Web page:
Warning: Spoilers. Look away now if you haven't watched season 8, episode 4 yet.
Last week we saw the final battle between the living and the dead, but while our heroes were battling actual zombies and an ice dragon, Cersei was getting ready.
Episode four saw Dany and Jon's crew head south as promised - and with only two episodes left to go things are looking like they're about to heat up to levels we've never seen before. Join us as the TimeOut team give their initial impressions...
SIENA YATES: As far as I'm concerned all that White Walker/Night King/zombie dragon nonsense was just a bad dream and now we're back to the real Game of Thrones and my girl Cersei is still slaying despite everything.
This episode still packed in the cheese factor - for some reason people declaring their love and expecting the world after a couple of sessions between the sheets is apparently a thing now - but we got a death that actually mattered (even if it was a blatant fridging) and more of that behind-the-scenes chess-playing that made me fall in love with the likes of Cersei and Varys in the first place.
Also, I don't know what it is but Queen Sansa is definitely up to something, and Arya's back on the road with the Hound to take care of "some unfinished business" - ie, Cersei.
Next week, Yara will undoubtedly be back to hopefully make someone her lesbian lover and really, that's all I care about at this point.
Is it wrong that I'm more upset by the death of Rhaegal the dragon than I have been by any other character in the entire previous eight seasons? It was just so brutal and unexpected. Admittedly, that's what we've come to expect from the show – and has been seriously lacking in recent episodes – but still. Couldn't we have eased into it with the death of a less majestic character?
Yet again, we had an episode where producers seem loath to kill off anyone significant. This week, they opted for the pleasant but totally non-essential Missandei. Sure, her death has now calcified Dany's resolve to destroy Cersei (although Rhaegal's death had already done that) but really it didn't contribute much. Have the producers gone soft on us? Given how long they dedicated to the deaths of secondary characters like Ser Jorah, there won't be enough time for them to kill off anyone significant in the remaining two episodes.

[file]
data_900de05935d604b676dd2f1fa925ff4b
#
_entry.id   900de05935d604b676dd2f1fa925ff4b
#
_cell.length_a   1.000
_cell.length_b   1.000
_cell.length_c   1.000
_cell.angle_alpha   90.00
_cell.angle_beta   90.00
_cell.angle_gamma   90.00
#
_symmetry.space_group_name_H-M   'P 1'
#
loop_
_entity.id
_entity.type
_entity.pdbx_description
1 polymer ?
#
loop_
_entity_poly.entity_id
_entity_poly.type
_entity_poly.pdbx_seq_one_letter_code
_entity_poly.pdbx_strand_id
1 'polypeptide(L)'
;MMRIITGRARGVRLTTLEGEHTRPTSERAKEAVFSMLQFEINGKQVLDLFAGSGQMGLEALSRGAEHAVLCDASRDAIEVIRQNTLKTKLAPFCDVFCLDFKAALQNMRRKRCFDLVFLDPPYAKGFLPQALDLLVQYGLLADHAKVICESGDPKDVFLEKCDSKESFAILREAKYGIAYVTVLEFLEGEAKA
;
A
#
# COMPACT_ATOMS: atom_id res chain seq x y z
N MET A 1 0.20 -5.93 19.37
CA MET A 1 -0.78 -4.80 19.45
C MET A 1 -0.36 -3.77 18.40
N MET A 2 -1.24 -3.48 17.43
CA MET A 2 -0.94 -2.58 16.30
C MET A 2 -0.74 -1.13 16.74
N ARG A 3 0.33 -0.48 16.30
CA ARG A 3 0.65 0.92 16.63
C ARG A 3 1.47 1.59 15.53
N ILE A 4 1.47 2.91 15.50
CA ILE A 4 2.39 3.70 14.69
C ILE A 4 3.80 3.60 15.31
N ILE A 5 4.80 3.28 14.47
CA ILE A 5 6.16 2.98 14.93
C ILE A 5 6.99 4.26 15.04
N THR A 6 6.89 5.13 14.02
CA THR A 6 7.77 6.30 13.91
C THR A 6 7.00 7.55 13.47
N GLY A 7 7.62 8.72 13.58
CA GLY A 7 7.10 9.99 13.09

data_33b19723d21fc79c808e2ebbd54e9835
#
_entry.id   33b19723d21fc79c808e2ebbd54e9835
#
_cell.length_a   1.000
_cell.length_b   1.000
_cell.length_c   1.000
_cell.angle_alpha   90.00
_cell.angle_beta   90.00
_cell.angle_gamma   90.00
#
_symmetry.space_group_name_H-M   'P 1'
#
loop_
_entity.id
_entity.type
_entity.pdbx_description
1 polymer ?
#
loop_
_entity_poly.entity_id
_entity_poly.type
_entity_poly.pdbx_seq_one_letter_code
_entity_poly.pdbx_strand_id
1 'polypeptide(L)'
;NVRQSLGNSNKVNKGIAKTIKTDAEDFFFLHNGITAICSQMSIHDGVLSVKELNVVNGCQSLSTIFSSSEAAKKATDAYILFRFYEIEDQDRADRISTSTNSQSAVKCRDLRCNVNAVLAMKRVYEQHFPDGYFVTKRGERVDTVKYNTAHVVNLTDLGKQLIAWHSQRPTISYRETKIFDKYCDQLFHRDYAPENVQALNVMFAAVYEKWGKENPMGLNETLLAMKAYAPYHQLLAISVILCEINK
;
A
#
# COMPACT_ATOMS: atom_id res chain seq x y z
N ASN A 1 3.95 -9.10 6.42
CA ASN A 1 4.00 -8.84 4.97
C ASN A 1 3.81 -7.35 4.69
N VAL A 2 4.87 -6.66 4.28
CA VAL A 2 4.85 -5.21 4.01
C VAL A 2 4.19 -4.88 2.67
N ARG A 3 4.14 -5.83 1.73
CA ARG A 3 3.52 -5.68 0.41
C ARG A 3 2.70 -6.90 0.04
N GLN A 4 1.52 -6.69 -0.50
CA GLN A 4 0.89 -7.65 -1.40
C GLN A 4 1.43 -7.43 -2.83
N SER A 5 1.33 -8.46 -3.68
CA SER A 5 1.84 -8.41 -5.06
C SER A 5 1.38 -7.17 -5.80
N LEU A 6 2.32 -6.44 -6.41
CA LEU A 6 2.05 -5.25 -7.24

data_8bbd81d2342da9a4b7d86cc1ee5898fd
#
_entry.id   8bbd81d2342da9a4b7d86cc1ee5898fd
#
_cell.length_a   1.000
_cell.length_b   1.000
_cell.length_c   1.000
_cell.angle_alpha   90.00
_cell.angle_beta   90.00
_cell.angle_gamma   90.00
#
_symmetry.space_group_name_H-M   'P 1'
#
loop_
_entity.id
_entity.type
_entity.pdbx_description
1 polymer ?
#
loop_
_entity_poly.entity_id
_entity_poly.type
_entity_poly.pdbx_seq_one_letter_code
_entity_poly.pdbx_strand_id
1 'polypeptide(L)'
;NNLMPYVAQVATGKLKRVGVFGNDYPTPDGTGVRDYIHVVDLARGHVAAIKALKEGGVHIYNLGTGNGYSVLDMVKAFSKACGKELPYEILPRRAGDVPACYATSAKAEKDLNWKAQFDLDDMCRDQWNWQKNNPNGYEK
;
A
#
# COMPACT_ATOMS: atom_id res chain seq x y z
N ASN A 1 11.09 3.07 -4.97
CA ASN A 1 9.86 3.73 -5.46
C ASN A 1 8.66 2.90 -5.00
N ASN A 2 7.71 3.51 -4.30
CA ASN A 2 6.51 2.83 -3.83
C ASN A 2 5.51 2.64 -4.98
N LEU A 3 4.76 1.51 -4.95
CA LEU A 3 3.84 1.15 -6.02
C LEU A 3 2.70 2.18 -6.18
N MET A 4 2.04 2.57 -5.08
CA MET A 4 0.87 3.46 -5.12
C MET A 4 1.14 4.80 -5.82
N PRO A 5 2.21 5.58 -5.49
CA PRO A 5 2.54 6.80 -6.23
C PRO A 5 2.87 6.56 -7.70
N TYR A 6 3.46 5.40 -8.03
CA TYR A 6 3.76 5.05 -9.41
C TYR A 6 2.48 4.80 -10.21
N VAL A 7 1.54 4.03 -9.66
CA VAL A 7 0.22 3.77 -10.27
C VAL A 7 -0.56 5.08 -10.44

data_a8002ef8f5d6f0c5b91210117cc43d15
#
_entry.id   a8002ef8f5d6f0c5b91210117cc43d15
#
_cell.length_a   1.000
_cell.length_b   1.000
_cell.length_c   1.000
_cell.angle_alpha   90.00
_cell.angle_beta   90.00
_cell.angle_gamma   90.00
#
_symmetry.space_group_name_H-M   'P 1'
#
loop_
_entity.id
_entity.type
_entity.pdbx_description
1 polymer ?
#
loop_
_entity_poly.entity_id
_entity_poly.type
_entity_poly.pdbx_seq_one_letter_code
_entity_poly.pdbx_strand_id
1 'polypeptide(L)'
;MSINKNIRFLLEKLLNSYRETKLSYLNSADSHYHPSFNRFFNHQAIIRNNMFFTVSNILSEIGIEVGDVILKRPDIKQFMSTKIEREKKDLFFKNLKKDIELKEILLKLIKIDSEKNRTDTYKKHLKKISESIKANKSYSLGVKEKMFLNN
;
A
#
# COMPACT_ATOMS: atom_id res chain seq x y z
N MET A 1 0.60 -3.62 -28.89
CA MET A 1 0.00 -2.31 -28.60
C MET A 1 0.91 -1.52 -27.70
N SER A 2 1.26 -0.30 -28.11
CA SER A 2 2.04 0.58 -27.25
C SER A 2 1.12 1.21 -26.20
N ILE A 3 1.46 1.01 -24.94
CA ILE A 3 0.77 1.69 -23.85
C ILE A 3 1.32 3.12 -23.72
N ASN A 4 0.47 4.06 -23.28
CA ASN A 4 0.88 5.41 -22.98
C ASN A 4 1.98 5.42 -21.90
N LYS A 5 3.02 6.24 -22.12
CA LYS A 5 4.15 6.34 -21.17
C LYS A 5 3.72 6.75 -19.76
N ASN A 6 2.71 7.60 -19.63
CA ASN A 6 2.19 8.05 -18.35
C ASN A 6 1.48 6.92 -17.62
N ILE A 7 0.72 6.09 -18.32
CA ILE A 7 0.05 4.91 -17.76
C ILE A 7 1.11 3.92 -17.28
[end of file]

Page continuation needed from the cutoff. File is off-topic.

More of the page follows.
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So now we're on the brink of another epic battle – with Jamie Lannister supposedly on his way to reunite with his evil sister having convinced himself he's not half the man Brienne of Tarth believes he is (prediction: He will change his mind mid-battle and ultimately redeem himself, while dying in the process). Meanwhile, Arya and The Hound are on their way to save the day. Again. And Sansa is stirring up trouble for Dany so even if she defeats Cersei, it won't be the end of her power struggles. Also, her boyfriend is still her nephew and apparently that's frowned upon in the north. Thanks for clarifying, Lord Varys.
In short, everything we predicted would happen last week is now happening. Which is not how Thrones is supposed to roll. With two episodes left, I need more drama. But no more dead dragons.
Firstly, this episode confirms that the Battle of Winterfell was spectacular but, plot-wise, useless. Despite the opening tribute, it already feels like a fading historical footnote, which is a slap in the face to viewers who were told to invest in that threat across eight seasons. At least Arya is rightfully riding high on her victory.
I'm fixating on one detail from this episode: That interaction between Sansa and The Hound, which I found to have disturbing implications. I've found Sansa's arc in this show to be the most riveting and rewarding, but I felt like the dialogue in this scene implied Sansa would be a "weak" character had she not survived years of horrendous abuse. This is the same show that gave clues to Sansa's fighting spirit even in season one – remember when she pleaded for her father's life in front of Cersei and Joffrey? It feels lacking in nuance to imply the strong Sansa we know now was reborn out of, even created by her abuse. Certainly it was the catalyst for much of her growth – but I wish the show had found room to explain how that journey was more about Sansa uncovering the empathetic, intelligent leader that always lay within.
That aside, those final scenes were thrilling. It's a real shame to see another female character fridged out of existence, but seeing Daenerys and Cersei finally face off was an incredible moment. I'm interested to see both these queens dressed in red, to perhaps imply that despite being opposing forces, they have something in common – a taste for bloodshed. Dany's ethics are certainly slipping, and it'll be interesting to see how she avenges the death of Missandei and Rhaegal in next episode's showdown.